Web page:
SEN editor John Adams speaks with Axis Communications CEO Ray Mauritsson about business trends, new developments in technology and the challenges and opportunities of the future.

JA: How is the Axis business going right now?

RM: I think over the last 2 years we’ve seen a little bit of a slowdown in our growth rate. There are 2 components to this – one is that the market is more mature – more companies have already made the transition from analogue to digital – the other reason on a global basis is that we have seen on a geographical level a couple of areas that have slowed down. 

There are variations in performance between countries and regions. Important to bear our growth rate has gone from a 25 per cent level to a 15 per cent level, still strong. In general we have started to see a bit of a shift in the rankings of some of the players in the market – you see new Chinese players growing up based on their huge home markets, while some of the existing players are not gaining ground for a number of reasons. Some of the big names are not really performing and I think this is because some of the newcomers are challenging them.  

JA: What are the strongest geographical regions in terms of new business at the moment?

RM: The U.S. is definitely the biggest and most robust market for us right now. China is strong too, but it’s a more challenging market being more protected. Those 2 represent the biggest markets for us. And the U.K. which had been lagging behind a bit on technology is beginning to come on more strongly now. 

JA: What about the weakest region, or the most uncertain region from your point of view?

RM: The biggest challenge at the moment in Europe is the uncertainty surrounding Russia and Eastern Europe. This uncertainty means people are holding back from investing. When it comes to Russia, it’s gone from being one of the BRIC countries with high growth potential like Brazil and China, to having a negative impact on all of Eastern Europe from a business perspective.     

JA: Given these factors and current technological trends towards networking and more proactive camera technologies, how do you see the future playing out?

RM: It’s such a fragmented market that in some ways the future is a big question mark. It has been fragmented historically but will we have the same fragmented market after the market shifts completely to IP? That’s a big question. It doesn’t really make sense to have so many network camera manufacturers out there – I think it needs to narrow down. 

As the market becomes more mature you start to look at what opportunities are left. We certainly see opportunities in the low camera-count market. The requirements are slightly different in that segment. It’s a market addressed by smaller system integrators with a lower knowledge level than larger integrators that employ network engineers. 

These smaller integrators are looking for complete end-to-end solutions so we are looking at that segment from an internal perspective. We think there are 3 different target markets – the low camera-count, the medium and the enterprise markets. 

For a long time we looked only at verticals like banking or retail or mining but now we are looking at the size of the installations as well. Size has a huge impact on the nature of a networked solution and no matter where it is installed there will be consistencies.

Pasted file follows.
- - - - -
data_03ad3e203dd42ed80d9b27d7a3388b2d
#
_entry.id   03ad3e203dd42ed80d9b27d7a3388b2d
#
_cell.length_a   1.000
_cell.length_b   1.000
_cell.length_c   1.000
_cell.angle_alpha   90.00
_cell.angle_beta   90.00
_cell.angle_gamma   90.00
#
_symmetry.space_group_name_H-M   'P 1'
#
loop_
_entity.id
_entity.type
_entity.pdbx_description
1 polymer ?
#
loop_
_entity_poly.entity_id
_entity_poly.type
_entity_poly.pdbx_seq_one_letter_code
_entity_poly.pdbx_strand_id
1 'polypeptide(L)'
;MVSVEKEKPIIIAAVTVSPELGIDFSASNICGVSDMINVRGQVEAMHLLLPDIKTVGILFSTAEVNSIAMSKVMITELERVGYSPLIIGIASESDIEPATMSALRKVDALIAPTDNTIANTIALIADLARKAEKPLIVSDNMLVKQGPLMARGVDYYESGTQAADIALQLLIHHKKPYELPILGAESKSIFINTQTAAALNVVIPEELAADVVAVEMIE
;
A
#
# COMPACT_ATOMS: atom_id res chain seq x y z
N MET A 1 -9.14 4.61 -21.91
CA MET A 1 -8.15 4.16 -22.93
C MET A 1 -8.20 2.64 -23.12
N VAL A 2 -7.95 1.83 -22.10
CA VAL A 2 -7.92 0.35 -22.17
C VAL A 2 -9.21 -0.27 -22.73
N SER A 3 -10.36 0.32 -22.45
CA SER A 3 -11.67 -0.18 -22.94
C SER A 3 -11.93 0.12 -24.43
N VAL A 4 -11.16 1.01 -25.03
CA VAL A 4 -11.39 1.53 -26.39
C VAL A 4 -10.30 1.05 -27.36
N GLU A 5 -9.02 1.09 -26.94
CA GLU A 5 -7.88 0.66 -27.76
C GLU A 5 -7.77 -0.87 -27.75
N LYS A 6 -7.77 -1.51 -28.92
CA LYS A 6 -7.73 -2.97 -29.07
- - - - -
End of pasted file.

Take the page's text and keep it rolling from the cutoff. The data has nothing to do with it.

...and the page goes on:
JA: Most IP video manufacturers are reaching out to the IT integration market. Do you see that as being a separate market from security integration?

RM: No, I don’t see it as separate. We see it as a potential opportunity to expand the market. I think at the enterprise level this is already decided – you can’t do a big IP video solution without involving the IT manager – it has to be a joint effort. 

With smaller installations, you may not have a security manager or an IT manager. That’s why it often comes back to the IT integrator channel as a fishing ground for smaller IP video solutions as well as coming back to us as a manufacturer to package our solutions in that direction. 

JA: We certainly see many larger systems and there’s always IT involvement, which may be as shallow as providing rack space and supporting a subnet, or as deep as providing ports in existing network room switches or creating virtual servers in a shared environment. You see this increasing?

RM: Yes, and this is quite natural because so many of the complexities of IP video are in the knowledge area of IT managers and their IT engineering teams. 

JA: What are the key areas of technological development that Axis is looking at right now?

RM: One area is solution orientation of smaller systems. That means we are looking at doing more on the software side. We started with the Axis Camera Companion with the mission to include all the functionality of a DVR in a piece of software. You will see use taking further steps in that direction. 

You’ll also see us put more effort into our own VMS. We are strong in the enterprise market and we see a need to further target the low camera-count market but there is also the mid-sized market to consider. Some of these mid-sized solutions have requirements similar to the small camera-count market but some are more enterprise-like. So you will also see us selling and promoting more of our own software towards the mid-sized market. 

We have also launched in some geographical markets a complete solution with a server, software and cameras. We see some competitors really breaking into that market and finding a sweet spot there, so we will be targeting that area of the market, too. The market is telling us that there are some mid-sized customers who prefer to buy their entire system from the same vendor. 

It’s a mixed message, when you consider our open platform enterprise message but the market has different layers and I think it’s up to us to adopt solutions that meet the needs of each of these layers. Some integrators are so skilled on the network side that they want to select each different component, while other integrators want something that they know will work with the minimum of fuss. 

JA: And some installers and end users have brand loyalty, they prefer to buy a complete solution from one manufacturer, just as consumers often prefer to do?

RM: Yes, there’s that, too. I think this is a natural step, for us. As a market matures you see more pre-packaged solutions and that’s what you will see more of from us. 

JA: Tell us about access control. It’s only early on in that process but how is the access control side of the business coming along?

RM: We have just released access control through all our dealers in Europe and we have 12 months experience in the U.S. market. Access control is another fragmented market but also a locked market. End users and integrators are locked into end-to-end solutions manufactured by a small number of vendors. 

Axis Communications’ access control offering has been very well received – people feel it’s time for a change towards more open systems. And there are the obvious benefits of a tighter integration with video – people want that – customers who have both types of systems want them to interact in a better way.